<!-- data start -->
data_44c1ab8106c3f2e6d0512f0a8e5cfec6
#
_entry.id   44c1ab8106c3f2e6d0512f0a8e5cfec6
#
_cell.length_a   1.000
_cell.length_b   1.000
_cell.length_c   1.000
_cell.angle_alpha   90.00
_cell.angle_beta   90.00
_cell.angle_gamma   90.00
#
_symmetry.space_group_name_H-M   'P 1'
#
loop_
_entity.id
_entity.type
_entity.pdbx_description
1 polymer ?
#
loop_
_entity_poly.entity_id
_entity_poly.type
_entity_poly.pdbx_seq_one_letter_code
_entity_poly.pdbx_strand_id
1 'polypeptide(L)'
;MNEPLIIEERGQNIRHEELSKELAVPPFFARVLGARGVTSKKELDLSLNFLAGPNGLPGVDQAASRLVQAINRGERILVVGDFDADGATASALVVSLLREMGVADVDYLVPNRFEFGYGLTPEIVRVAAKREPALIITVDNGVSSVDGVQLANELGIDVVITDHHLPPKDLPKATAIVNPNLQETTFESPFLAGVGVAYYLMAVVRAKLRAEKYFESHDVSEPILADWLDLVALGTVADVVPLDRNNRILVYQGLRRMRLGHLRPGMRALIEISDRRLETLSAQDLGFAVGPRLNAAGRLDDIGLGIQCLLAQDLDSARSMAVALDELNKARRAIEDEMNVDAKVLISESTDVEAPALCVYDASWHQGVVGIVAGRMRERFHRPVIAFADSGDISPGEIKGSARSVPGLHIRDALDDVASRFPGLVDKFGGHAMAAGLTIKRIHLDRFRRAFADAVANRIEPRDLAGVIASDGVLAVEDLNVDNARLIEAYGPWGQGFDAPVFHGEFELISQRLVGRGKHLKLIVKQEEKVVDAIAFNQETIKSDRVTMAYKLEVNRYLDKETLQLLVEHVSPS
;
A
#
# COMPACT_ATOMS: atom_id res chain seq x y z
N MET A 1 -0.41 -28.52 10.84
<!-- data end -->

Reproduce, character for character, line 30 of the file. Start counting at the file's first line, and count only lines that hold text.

# COMPACT_ATOMS: atom_id res chain seq x y z